Coral Reef Conservation UK: Part Two

So why have we focused on a land based coral farm?

The Seath Family
Coral Reef Conservation UK

The plight of our coral reefs has been well known and well documented for decades now. Most of the practical efforts to conserve coral reefs so far, take the form of coral nurseries located in the sea.  

However, the concept of a land based coral farm has also now been developed. This approach has some key advantages over the traditional in-sea nurseries, and it is these advantages that really grabbed our attention.

Easy, quick and cheap to build

The farm we want to help build will take less than 3 months to build and become fully operational.All the equipment is readily available and the whole farm will cost around £25k to build. So a sizeable amount of money but not a huge amount.

Relatively cheap to operate

The farm will need just 3 permanent members of staff to operate it and this is the main on-going cost. It will also need a small amount of electricity but we are hoping this will be generated by solar panels on-site. Apart from any equipment break-down / replacement costs, there are virtually no other on-going costs.  

Return on investment is huge

This coral farm can grow circa 10,000 corals a year. This is a huge amount and is only possible because the corals are grown in protected and managed tanks on the beach. They don’t have to worry about predators, diseases, storms or anything else……including sea temperatures that are too high to survive.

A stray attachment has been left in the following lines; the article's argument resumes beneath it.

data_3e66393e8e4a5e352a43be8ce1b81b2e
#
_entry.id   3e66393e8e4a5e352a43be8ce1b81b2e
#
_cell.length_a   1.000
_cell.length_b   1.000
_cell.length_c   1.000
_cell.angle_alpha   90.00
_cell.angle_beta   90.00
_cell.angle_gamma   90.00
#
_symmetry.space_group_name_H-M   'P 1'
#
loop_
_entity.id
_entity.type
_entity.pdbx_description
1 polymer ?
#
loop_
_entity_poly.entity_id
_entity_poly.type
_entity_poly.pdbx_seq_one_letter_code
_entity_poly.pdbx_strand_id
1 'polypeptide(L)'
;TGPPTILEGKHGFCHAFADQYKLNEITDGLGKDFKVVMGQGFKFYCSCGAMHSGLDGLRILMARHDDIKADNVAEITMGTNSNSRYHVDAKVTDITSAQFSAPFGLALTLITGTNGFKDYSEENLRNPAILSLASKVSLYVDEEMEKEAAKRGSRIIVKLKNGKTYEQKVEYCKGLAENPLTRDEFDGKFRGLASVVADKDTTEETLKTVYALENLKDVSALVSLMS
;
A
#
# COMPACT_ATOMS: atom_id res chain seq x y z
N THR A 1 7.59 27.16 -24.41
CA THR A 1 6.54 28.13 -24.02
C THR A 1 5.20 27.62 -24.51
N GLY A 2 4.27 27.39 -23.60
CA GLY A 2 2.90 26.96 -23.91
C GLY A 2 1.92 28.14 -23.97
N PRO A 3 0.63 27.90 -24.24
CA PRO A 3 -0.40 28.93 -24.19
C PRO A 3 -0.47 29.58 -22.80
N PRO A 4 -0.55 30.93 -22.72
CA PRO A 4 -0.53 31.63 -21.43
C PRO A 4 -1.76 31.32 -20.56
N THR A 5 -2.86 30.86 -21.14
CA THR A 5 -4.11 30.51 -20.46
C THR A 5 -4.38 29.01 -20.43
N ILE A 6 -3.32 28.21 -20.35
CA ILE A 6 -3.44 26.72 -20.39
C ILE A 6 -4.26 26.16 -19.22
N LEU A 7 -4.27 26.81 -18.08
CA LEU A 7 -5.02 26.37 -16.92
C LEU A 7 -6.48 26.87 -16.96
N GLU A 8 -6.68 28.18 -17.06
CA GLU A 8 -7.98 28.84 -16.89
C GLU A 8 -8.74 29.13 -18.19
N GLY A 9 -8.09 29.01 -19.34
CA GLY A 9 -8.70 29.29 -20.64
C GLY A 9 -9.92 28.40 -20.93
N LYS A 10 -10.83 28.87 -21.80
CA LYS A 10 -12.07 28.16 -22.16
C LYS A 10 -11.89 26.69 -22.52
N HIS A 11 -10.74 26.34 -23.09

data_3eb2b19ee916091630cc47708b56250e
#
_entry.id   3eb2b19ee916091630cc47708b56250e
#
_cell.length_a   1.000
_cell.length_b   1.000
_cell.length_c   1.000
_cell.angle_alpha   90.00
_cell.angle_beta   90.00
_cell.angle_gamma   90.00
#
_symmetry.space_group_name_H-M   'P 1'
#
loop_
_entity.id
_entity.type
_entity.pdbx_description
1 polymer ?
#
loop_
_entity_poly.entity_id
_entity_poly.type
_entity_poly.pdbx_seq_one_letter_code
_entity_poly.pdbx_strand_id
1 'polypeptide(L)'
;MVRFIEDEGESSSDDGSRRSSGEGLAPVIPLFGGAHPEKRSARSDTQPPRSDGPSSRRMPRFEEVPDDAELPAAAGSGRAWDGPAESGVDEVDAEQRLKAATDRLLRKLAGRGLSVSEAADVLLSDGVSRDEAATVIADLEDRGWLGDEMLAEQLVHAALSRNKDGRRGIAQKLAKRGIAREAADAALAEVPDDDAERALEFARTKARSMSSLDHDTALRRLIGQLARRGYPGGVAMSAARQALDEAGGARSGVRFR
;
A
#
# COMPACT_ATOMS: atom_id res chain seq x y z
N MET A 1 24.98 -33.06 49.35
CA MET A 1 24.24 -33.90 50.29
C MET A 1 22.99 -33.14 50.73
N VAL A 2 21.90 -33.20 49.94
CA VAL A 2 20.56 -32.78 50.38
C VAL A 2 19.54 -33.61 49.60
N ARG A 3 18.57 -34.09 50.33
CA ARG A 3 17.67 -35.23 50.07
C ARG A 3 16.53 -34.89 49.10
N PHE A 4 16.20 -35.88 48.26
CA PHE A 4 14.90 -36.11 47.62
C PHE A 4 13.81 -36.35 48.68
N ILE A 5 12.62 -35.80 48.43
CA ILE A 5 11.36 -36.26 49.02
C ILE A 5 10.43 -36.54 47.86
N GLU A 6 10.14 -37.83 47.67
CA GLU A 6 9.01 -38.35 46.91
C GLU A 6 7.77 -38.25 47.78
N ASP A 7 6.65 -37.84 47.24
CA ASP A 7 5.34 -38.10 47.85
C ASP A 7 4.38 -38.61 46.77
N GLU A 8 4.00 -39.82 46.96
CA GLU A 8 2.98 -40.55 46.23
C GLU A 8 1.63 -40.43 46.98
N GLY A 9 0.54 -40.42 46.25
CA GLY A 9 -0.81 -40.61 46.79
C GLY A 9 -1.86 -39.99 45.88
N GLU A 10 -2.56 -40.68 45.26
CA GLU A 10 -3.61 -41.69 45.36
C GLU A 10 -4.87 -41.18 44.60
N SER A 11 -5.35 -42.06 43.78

How is this growth rate possible?

By controlling the water temperature in each tank, we can replicate the ideal sea temperature for the coral. In addition, we can easily and quickly clean the corals on a regular basis, to ensure they remain in tip-top shape. We can also use new techniques such as micro-fragmentation to further increase growth rates, which can make a dramatic difference.

Won’t the corals just die when they are re-planted into the sea?  

A fair question and this was one of my biggest concerns. What if we go to all this effort and then the corals just die anyway? There will inevitably still be some corals that die once they are replanted into the local reefs. But we can take a lot of steps to increase their chances of survival. Right at the beginning of the process, we can select the healthiest corals and those that have demonstrated a high level of resistance to the increased sea temperatures. We can enable the corals to become acclimatised to higher sea temperatures from an early stage, by temporarily increasing the temperature of the water in the growing tanks. The hope will be that in maturity, these strongest and healthiest corals will spawn and create the next generation of healthier and stronger corals, that will have a greater chance of survival into the future.

So these are some of the reasons why we feel this is the project that allows us to make the biggest contribution to one of our greatest environmental problems.  

And next time – it’s all about location, location, location.


If you can't wait for next weeks feature to drop, find out more information about the Seath Family and Coral Reef Conservation UK here.

Check out their Social media profiles and give them a follow on Instagram, Twitter or Facebook.

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